Martin Kidston

(Missoula Current) A number of properties owned by the City of Missoula could be redeveloped in a public-private partnership to help meet its goals around housing and commercial growth.

The city contracted the Missoula Economic Partnership last year to court potential developers who were capable of and interested in redeveloping the old library block downtown. While that process plays on, MEP plans to take a similar approach on other properties held by the city.

“We continue to see a lot of interest from developers, both those who have a track record of working here and others that are interested in the market,” said Grant Kier, head of MEP. “It's really been about housing, housing, housing and commercial.”

Last August, the city contracted Edlen & Co/deChase Miksis to begin forming a redevelopment vision for the old library block in the downtown district.

Julie Lacey, the economic development director with MEP, said the firm has extended its period of due diligence and is collaborating with the city toward a final vision for the property. They're also working with MEP in considering potential commercial tenants.

“They really have to figure out some of the logistics on the design,” said Lacey. “They've done a lot of the public engagement piece. Now it's just figuring out the pro-forma model and what that looks like. Hopefully in the next couple of months we'll see an initial design or rendering there.”

Both the city and county, along with the Missoula Redevelopment Agency, have contracted MEP to serve as the city's economic arm. With a number of other properties held by the city, MEP plans to assist in future redevelopment plans.

The city is currently conducting due diligence on a vacant 10-acre parcel located near Southgate Mall. The property has been eyed for housing for the past two decades and a number of city plans have identified the property as underutilized and as having a high redevelopment potential.

Despite that potential, the property lacks city services and remains vacant.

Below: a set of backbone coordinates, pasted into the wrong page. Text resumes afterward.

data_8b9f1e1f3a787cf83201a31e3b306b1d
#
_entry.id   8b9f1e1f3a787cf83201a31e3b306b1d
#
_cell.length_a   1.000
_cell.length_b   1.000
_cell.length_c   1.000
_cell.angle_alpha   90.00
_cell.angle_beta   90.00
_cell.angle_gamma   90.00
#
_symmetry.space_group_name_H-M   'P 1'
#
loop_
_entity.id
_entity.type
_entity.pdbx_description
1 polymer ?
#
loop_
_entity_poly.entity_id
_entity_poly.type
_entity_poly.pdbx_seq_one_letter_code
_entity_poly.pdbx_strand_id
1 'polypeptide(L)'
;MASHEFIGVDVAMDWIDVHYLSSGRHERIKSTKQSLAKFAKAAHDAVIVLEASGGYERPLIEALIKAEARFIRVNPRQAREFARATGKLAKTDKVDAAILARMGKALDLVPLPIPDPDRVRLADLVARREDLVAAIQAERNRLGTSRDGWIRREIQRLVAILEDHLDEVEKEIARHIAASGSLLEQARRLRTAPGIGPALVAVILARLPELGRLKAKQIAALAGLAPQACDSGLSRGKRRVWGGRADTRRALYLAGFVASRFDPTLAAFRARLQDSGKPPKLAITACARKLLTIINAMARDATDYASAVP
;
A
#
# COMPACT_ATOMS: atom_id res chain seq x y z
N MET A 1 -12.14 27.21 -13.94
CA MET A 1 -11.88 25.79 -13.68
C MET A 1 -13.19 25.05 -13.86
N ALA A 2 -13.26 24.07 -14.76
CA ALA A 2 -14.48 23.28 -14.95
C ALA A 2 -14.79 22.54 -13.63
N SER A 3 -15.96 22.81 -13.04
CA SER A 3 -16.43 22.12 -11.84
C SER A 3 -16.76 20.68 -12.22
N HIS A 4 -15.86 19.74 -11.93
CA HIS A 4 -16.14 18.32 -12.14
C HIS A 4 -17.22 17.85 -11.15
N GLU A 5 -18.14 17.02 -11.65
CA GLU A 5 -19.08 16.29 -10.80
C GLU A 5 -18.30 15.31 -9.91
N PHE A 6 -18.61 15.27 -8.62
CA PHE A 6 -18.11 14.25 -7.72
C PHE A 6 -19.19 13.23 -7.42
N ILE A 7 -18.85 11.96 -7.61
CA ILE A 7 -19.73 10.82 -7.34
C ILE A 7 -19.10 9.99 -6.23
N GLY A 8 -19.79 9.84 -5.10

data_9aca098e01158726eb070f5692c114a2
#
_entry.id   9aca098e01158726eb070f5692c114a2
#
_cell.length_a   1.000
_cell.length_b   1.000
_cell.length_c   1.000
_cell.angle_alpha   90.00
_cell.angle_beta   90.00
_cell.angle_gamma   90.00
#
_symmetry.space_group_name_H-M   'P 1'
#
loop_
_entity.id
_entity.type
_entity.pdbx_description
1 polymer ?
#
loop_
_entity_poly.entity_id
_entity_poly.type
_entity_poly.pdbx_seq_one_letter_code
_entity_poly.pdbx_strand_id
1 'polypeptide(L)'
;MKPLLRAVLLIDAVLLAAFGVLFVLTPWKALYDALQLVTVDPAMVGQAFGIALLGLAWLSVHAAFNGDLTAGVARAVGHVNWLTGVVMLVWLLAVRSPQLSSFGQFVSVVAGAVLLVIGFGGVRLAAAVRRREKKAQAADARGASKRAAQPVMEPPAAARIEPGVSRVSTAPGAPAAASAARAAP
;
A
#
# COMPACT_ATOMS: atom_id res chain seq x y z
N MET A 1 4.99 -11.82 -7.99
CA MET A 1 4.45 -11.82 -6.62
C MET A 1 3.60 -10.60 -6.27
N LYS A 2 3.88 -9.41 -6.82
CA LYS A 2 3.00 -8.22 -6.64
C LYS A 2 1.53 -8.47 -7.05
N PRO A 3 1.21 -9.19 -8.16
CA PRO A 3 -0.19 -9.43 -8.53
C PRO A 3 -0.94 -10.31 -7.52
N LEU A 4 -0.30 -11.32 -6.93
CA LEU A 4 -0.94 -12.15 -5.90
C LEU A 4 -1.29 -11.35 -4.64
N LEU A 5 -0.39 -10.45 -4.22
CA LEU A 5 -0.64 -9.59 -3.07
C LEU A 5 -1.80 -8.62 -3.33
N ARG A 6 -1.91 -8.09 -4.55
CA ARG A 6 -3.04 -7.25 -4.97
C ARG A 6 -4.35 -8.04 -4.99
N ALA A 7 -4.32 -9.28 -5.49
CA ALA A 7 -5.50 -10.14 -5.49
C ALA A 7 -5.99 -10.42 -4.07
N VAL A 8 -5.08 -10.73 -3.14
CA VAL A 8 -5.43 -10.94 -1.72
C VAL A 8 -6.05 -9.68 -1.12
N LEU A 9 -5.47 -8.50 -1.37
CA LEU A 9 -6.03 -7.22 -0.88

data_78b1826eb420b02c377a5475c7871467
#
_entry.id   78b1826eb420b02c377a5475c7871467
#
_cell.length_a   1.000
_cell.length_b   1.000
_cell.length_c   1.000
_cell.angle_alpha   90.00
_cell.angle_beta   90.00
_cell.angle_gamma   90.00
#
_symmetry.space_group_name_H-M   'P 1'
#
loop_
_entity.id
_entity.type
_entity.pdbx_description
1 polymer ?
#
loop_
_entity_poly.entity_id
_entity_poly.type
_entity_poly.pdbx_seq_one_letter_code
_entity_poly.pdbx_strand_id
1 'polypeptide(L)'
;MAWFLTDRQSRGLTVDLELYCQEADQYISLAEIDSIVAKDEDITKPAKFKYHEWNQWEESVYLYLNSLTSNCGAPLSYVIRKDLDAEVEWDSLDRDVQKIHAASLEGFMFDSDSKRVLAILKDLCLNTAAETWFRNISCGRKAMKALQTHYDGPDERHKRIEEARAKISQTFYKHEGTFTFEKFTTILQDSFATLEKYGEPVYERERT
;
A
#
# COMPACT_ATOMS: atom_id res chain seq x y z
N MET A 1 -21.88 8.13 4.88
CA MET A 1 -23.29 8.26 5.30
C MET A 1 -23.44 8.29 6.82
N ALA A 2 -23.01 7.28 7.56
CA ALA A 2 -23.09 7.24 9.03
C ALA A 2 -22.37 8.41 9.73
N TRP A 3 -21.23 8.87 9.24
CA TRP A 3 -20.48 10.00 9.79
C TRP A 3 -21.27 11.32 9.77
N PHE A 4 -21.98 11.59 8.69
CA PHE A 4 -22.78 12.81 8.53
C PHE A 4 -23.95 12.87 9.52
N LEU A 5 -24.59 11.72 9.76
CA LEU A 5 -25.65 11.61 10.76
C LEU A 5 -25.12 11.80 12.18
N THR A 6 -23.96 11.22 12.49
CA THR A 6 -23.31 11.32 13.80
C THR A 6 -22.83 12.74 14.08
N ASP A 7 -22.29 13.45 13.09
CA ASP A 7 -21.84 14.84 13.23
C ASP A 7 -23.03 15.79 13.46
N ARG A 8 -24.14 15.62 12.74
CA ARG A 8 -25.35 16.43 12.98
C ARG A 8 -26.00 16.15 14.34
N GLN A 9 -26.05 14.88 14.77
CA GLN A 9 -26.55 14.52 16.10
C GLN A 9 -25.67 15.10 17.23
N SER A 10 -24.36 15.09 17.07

“Given the completion of the Midtown Master Plan and other plans that are in place, we're starting to do an initial inquiry on who could be interested in redeveloping that site, and developing a timeline and process with the city,” said Lacey. “We connected with the landowners to talk about what the disposition of that looks like, and we continue to see an opportunity for us to help facilitate those conversations.”

The Roseburg property could also present plans for redevelopment, Lacey said. The company announced its plans to close earlier this year and MEP has been working through a company representative to explore future options.

“We continue to see what the opportunities are for the redevelopment or reuse of that site and how that plays in with the market needs, for both the commercial development of the site and longer-term goals for housing,” Lacey said.

With plans for the city and county to co-locate into the historic federal building in the coming years, a number of other properties could open up in the downtown district. Both governments have indicated an interest in selling several properties, including the county administration building and potentially City Hall.

While nothing is yet set in stone, MEP said it could take a similar approach in recruiting qualified developers, just as it did for the library property.

“If the properties open downtown, there could be opportunities there,” said Kier. “There's an appetite for both housing and commercial, so it gives us some confidence that when the time comes for the disposition of county properties for similar purposes, there will be an appetite out there.”